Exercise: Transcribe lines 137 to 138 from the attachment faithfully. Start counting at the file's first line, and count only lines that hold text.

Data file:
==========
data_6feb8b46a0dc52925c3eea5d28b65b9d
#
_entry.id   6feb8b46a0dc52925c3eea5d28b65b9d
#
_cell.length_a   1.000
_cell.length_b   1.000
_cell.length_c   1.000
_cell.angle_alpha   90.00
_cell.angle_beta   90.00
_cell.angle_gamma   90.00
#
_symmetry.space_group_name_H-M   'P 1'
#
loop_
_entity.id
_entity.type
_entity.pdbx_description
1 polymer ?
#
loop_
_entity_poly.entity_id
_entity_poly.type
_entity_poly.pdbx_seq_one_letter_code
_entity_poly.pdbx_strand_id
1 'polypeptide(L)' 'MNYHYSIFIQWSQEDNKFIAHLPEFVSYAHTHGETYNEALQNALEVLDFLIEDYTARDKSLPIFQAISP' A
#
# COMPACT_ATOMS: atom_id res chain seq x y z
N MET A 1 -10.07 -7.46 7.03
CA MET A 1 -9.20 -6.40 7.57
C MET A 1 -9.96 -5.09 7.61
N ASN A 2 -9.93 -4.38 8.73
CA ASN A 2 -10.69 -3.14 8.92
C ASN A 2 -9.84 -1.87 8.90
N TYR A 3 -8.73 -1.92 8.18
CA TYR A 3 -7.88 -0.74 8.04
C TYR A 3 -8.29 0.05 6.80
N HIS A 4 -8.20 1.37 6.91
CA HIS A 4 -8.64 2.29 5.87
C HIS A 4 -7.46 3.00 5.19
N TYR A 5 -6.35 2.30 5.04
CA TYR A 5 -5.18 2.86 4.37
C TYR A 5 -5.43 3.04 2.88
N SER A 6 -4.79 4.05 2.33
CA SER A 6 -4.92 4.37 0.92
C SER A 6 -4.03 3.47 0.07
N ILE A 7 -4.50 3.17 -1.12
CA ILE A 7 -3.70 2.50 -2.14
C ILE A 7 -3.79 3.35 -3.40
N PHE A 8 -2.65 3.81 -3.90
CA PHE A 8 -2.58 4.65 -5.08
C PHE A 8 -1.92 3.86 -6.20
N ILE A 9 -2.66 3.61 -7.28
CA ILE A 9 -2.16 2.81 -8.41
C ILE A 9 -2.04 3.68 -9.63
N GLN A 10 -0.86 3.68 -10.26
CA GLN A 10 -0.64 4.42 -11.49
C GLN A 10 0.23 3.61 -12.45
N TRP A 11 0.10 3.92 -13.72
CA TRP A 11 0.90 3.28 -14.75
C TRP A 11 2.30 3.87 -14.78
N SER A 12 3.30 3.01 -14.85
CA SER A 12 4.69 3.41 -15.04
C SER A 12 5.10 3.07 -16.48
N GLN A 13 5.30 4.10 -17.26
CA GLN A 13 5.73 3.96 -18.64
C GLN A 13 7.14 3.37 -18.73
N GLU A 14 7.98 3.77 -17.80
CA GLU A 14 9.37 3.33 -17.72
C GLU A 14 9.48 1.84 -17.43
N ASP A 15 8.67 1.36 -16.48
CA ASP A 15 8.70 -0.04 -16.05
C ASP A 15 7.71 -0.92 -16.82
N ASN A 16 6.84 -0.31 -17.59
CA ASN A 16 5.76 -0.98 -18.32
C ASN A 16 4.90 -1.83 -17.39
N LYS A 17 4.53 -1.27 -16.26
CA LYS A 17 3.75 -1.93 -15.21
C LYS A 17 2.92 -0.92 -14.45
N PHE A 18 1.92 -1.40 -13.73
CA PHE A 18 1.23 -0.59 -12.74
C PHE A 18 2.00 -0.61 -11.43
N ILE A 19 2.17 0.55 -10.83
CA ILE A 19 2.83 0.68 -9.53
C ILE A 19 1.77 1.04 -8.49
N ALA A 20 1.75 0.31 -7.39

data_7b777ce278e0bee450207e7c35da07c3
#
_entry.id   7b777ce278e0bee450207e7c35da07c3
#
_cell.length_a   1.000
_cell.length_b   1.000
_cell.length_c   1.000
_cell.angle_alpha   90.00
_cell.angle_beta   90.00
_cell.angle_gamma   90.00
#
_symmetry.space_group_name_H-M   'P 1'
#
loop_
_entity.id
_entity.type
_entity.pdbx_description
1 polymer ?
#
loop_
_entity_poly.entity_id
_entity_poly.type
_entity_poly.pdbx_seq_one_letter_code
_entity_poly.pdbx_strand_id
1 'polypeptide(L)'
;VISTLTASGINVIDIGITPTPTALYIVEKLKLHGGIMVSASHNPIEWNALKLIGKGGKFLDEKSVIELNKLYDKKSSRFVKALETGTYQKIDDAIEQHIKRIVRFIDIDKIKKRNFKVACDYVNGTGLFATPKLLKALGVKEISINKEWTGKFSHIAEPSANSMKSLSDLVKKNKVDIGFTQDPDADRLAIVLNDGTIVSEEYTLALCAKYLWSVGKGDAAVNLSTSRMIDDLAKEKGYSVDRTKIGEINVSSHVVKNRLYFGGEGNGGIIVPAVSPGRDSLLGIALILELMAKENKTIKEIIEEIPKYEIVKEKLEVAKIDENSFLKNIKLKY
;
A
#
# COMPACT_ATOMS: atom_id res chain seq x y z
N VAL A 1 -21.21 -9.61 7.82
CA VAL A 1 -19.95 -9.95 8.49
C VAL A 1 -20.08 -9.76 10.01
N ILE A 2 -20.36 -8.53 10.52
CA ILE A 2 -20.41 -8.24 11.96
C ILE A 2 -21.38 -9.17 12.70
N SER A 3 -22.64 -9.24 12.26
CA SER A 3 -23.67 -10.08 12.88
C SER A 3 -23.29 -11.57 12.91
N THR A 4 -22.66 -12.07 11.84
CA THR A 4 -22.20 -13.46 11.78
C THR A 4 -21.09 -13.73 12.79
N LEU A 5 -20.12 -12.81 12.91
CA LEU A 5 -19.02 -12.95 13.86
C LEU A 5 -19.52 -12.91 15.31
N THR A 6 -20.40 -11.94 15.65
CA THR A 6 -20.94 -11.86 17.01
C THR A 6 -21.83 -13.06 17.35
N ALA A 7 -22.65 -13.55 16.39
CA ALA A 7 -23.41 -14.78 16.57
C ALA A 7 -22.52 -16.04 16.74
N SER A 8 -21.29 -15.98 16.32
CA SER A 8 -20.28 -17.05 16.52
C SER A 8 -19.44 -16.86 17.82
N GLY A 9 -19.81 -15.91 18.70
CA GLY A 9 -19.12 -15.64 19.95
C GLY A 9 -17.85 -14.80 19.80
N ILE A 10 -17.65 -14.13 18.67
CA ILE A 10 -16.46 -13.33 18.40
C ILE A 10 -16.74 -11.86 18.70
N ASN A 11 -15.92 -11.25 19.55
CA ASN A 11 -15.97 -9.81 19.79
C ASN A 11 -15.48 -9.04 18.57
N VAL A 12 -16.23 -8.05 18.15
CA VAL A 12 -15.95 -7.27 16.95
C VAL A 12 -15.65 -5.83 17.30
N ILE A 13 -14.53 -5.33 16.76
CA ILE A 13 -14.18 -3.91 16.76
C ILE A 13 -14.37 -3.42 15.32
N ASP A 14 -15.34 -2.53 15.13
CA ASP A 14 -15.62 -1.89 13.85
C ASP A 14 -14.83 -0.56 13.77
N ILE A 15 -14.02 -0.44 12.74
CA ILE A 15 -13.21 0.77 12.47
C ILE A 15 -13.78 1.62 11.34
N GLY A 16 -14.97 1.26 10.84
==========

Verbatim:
N SER A 8 -21.29 -15.98 16.32
CA SER A 8 -20.28 -17.05 16.52